Using Voice as a Tool

Olympus VN-7100- This is the recorder I bought and I highly recommend it.

Olympus VN-7100-
This is the recorder I bought and I highly recommend it.

As an aspiring writer, most of my life takes place on a computer screen. I see my words, how they look on a page. But hearing them spoken aloud is a whole different experience.

Last week I purchased a digital voice recorder as a part of my two-month marathon to finish my manuscript.

I have been reading each chapter into the voice recorder. I have a paper copy of the chapter in front of me as I read. Then, I go back and listen to the recording and make edits on the paper.

I have found the voice recorder helpful for finding awkward wording, repetitive phrasing, excessive adjectives/adverbs and generally unnecessary fluff words.

Sometimes it takes more than just seeing the words on the computer screen to be able to evaluate my own writing. Especially when it is a piece that I have been working on for almost a year!

Here are a few before and after sentences to show how the voice recorder has helped my writing:

Before: The DJ was dwarfed by the expanse of her loft. The cavernous ceilings were lined with large industrial piping; blank white walls shrunk her further.

After: Blank walls and cavernous ceilings lined with industrial piping dwarfed her.

Before: She wrote up the contracts and then sat behind a desk by the front door and interviewed long lines of eager candidates.

After: After writing the contracts, she sat behind a desk near the entrance and interviewed candidates.

Before: She was dressed in normal street clothes, but Crazy Woodsum could tell that her body underneath was salacious.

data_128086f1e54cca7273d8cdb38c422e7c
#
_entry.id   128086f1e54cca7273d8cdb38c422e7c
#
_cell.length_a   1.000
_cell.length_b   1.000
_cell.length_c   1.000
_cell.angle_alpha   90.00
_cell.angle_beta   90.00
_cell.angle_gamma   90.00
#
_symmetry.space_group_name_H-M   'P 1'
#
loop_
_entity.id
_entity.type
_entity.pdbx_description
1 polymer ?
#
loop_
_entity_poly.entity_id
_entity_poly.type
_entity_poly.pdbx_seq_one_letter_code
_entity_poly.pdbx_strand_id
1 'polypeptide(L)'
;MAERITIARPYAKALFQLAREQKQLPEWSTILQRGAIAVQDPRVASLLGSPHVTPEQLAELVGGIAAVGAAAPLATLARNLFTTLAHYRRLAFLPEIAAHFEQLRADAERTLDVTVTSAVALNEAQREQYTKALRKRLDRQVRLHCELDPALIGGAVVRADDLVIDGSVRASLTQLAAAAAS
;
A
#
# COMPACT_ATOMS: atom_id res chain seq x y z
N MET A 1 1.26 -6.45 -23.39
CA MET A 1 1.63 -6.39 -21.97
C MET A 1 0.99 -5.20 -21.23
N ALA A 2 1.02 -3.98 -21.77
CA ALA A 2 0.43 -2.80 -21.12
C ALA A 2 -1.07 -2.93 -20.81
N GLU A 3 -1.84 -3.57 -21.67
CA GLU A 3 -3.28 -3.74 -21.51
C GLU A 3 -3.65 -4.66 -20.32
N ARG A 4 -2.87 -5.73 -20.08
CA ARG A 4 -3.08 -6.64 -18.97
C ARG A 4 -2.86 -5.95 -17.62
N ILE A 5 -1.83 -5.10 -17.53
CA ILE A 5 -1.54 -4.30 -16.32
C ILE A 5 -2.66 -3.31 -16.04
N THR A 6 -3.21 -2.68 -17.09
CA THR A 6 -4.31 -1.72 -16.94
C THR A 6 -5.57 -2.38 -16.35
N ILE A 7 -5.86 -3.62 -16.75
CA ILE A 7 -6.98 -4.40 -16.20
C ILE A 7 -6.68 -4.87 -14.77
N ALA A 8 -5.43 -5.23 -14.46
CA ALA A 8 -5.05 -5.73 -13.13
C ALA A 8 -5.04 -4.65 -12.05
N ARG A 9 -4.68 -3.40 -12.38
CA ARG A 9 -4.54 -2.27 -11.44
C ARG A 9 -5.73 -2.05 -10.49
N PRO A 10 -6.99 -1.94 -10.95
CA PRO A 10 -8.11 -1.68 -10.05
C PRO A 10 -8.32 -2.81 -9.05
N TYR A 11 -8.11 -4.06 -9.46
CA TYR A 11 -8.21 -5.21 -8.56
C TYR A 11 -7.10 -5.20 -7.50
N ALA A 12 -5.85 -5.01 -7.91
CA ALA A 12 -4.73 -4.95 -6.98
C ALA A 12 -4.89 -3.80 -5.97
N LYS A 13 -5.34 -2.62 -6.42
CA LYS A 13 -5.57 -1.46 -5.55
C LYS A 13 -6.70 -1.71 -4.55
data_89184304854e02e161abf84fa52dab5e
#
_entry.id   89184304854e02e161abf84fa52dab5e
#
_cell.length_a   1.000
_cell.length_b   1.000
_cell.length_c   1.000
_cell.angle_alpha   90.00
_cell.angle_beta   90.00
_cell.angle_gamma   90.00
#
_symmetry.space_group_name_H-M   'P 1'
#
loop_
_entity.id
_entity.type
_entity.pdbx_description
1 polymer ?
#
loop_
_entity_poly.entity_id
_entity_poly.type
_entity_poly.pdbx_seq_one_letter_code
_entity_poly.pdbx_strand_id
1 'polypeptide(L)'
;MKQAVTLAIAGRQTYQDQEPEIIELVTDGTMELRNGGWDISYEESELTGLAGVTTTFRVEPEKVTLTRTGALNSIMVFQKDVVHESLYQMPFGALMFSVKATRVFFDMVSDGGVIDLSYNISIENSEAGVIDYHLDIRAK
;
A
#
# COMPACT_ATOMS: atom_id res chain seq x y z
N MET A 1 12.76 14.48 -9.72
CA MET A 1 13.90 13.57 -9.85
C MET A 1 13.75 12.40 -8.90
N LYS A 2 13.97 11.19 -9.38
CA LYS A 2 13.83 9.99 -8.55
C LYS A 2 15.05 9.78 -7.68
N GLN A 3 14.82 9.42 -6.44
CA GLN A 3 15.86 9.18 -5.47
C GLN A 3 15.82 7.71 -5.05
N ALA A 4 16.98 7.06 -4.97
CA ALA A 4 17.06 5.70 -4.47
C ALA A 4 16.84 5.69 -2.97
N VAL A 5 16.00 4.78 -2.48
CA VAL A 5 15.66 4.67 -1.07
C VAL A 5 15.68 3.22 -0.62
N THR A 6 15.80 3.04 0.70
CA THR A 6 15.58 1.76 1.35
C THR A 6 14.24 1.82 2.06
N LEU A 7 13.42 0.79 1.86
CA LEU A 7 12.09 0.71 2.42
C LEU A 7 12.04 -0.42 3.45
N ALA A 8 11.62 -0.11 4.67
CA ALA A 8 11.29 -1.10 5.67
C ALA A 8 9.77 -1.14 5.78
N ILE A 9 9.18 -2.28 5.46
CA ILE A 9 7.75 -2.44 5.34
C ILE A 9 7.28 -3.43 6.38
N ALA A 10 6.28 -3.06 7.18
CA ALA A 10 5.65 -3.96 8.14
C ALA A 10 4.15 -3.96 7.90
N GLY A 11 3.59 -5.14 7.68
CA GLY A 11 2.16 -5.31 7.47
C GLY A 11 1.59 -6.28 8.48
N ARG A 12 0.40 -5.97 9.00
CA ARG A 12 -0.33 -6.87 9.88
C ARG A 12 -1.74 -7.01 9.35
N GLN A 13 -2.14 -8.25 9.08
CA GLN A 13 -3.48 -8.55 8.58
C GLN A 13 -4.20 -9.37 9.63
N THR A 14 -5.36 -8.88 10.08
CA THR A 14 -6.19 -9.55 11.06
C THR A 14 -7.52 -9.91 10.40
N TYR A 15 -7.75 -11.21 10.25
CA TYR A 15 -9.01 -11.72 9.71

After: Her body under street clothes was salacious.

Several writers had recommended using a voice recorder as I go through revisions. Now, I feel like it is my duty to spread along this piece of advice to other aspiring writers out there.

Happy Recording!

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Obsession-Every Writer’s Goal

Since I’ve been back in the U.S. I’ve felt some frustration with my writing. I was doing a lot of reformatting, I was scrapping a bunch of writing I actually liked. Overall I felt uneasy and unenthusiastic about my manuscript.

Maybe I was getting burnt out. I lacked direction. I had so much material but wasn’t sure how to turn that into a book. I took a break, almost two weeks I didn’t touch it. I went to New York. I saw friends, I partied, I didn’t write.

I’m happy to say, since then I’ve really hit a stride. All the “thinking” I’ve been doing is paying off. I have a much better structure for the novel, which includes only the most necessary parts. The pace is fast, exciting, not bogged down with extraneous plot lines.

I’ve finally gotten back to the point where, as a writer I feel completely obsessed with the piece. I think about it when I’m not writing, I replay scenes in my mind, dialogues, I work on character traits. I take every opportunity I can to write, edit, revise. In my opinion, as a writer, this state of euphoric obsession is exactly where I want to be.

In the midst of this, I’ve made a few important decisions which I feel happy about.

First, I have decided to break the book down into three “parts”. I’ve found these breaks naturally in the material, and I like how it further divides the manuscript. The first part has thirteen chapters, each fairly short. I am now working on formatting the second part.

Also, I have decided to add several segments with different narrators.The majority of the manuscript is written in third person. Recently I have added several pieces from different first person narrators.

This serves two purposes: First, it makes the narrative more interesting and varied. I get to experiment with different voices. And for the reader it keeps them on their toes. Secondly, it helps to fill in important information gaps that otherwise would be hard to fit in.

Personally, my favorite novels usually have several different points-of-view, different narrators, different voices. I find it more interesting, a more complete and satisfying experience as a reader.

To other writers (or readers!) out there, what is your opinion on different narrators in one novel. Do you enjoy it? Find it difficult to follow? Distracting? I would love to hear from you. And as always, Happy Writing!